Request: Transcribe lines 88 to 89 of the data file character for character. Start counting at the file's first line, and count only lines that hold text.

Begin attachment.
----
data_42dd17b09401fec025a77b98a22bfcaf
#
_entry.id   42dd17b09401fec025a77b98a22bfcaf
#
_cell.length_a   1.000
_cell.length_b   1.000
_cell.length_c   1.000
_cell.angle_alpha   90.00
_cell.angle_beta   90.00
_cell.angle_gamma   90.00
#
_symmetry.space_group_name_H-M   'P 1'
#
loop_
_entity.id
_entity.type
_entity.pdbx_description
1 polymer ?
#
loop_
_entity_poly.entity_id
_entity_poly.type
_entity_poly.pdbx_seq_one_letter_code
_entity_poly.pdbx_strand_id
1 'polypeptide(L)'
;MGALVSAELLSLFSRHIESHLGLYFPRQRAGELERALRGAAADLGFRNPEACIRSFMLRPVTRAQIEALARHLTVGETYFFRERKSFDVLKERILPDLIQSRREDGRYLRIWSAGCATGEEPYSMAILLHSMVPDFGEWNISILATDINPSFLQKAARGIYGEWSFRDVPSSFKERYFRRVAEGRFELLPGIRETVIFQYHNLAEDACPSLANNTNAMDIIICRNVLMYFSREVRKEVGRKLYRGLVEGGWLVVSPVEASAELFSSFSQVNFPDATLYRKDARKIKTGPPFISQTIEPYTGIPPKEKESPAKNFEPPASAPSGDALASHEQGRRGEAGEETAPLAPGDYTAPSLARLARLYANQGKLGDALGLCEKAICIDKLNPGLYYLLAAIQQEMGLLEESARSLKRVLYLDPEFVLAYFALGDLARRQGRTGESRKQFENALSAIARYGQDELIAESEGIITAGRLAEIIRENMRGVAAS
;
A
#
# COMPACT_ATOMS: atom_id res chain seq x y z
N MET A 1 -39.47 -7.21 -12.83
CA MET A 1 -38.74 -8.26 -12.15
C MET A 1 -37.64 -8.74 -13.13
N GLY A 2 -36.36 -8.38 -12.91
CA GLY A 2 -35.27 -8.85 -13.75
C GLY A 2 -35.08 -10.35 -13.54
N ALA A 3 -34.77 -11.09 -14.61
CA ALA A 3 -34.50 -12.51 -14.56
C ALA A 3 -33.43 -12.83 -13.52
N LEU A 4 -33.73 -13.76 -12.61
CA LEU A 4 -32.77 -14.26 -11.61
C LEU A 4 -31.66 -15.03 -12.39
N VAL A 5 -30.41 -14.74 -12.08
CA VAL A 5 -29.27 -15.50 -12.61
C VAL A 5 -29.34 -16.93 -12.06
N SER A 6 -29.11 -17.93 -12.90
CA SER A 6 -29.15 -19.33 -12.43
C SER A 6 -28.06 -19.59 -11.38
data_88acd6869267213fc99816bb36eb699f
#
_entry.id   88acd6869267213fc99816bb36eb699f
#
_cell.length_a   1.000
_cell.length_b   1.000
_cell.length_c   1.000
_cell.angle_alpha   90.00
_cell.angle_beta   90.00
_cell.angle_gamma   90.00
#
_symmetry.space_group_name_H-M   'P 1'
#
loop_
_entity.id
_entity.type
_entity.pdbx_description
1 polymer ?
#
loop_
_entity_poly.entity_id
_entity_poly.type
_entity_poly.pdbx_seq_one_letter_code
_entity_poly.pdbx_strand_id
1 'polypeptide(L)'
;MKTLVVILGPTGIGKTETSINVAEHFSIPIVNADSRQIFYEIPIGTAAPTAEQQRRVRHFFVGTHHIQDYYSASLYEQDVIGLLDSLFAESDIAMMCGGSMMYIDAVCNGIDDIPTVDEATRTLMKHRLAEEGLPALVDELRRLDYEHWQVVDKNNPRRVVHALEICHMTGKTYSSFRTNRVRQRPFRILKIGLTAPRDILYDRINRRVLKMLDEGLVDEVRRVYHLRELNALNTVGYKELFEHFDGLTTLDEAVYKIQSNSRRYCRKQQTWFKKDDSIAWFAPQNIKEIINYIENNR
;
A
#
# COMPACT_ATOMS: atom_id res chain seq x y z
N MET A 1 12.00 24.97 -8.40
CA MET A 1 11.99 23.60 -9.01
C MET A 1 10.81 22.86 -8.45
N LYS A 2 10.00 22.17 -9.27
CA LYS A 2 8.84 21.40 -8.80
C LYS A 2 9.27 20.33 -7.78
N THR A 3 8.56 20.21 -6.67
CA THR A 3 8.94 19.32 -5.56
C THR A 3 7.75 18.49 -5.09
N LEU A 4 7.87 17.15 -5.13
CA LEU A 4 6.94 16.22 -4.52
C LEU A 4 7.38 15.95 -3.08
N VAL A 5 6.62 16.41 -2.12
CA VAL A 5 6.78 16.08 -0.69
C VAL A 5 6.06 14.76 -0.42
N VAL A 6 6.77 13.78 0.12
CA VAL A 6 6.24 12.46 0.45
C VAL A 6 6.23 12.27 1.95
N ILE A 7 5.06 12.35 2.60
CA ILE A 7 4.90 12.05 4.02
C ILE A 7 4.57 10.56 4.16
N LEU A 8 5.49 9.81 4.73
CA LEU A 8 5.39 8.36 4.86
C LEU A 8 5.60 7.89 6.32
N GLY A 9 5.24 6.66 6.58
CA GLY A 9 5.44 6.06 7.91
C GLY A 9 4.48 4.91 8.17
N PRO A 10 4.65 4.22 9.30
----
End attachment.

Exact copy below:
N LEU A 4 7.87 17.15 -5.13
CA LEU A 4 6.94 16.22 -4.52